Once you start thinking about new ways to use your city’s streets, you start to see opportunities everywhere.
That’s exactly what’s happened last weekend in Memphis, Tennessee, where half of a separated four-lane highway was converted into a safe, direct and stress-free walking and biking route along one mile of the Mississippi River. As we reported in March , Bluff City engineer John Cameron decided this spring to follow the recommendation of urban planning consultant Jeff Speck  and experiment with a permanent new car-free space between downtown and the planned Harahan Bridge  connection to Arkansas.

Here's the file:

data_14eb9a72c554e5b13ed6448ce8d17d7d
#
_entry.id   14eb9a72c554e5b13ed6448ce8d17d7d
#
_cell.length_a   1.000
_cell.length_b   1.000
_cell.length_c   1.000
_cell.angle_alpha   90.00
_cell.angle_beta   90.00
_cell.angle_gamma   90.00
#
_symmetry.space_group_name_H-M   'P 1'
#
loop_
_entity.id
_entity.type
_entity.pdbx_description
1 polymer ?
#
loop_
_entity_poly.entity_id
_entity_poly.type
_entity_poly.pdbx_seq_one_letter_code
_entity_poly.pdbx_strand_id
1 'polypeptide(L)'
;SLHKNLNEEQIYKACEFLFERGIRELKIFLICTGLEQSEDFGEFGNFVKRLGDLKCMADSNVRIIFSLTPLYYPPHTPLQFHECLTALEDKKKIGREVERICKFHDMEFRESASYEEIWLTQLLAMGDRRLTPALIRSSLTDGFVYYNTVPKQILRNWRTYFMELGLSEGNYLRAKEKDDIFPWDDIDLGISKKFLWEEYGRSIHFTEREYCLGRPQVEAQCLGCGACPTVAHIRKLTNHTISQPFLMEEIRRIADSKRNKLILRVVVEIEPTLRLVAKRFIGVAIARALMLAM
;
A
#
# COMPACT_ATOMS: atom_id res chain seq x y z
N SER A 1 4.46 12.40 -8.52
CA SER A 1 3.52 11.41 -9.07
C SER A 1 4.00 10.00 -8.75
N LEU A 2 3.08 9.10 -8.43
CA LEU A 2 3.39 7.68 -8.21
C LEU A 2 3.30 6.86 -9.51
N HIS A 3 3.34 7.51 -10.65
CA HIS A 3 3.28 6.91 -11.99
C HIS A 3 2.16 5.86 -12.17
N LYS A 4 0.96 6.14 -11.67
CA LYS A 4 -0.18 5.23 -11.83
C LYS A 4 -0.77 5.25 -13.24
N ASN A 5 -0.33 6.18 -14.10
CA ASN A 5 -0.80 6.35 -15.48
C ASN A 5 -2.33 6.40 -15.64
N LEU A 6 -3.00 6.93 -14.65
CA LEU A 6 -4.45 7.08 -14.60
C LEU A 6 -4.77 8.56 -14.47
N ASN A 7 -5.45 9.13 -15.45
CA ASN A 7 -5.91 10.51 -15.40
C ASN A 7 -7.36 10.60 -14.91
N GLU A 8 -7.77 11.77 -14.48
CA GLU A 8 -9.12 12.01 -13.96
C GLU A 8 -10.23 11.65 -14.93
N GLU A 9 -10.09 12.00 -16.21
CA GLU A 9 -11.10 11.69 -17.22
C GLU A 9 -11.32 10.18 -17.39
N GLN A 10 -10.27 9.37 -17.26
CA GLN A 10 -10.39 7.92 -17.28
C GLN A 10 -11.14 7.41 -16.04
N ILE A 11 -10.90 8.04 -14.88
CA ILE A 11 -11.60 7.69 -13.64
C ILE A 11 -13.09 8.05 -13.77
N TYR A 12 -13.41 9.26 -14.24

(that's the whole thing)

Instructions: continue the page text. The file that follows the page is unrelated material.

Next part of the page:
“Nothing separates downtown Memphis from its riverfront as powerfully as the current pedestrian-unfriendly condition of Riverside Drive,” Speck wrote in his 2013 report  on ways to reconnect the city with the riverfront that created it.
No more. Thanks to years of temporary closures during the annual Memphis in May  festival, the city knew nearby streets could absorb the auto traffic without much trouble. And in return, for the price of some plastic bollards and new street coloring, Memphis has opened one of the best streets in the mid-South for biking, walking, skating and playing.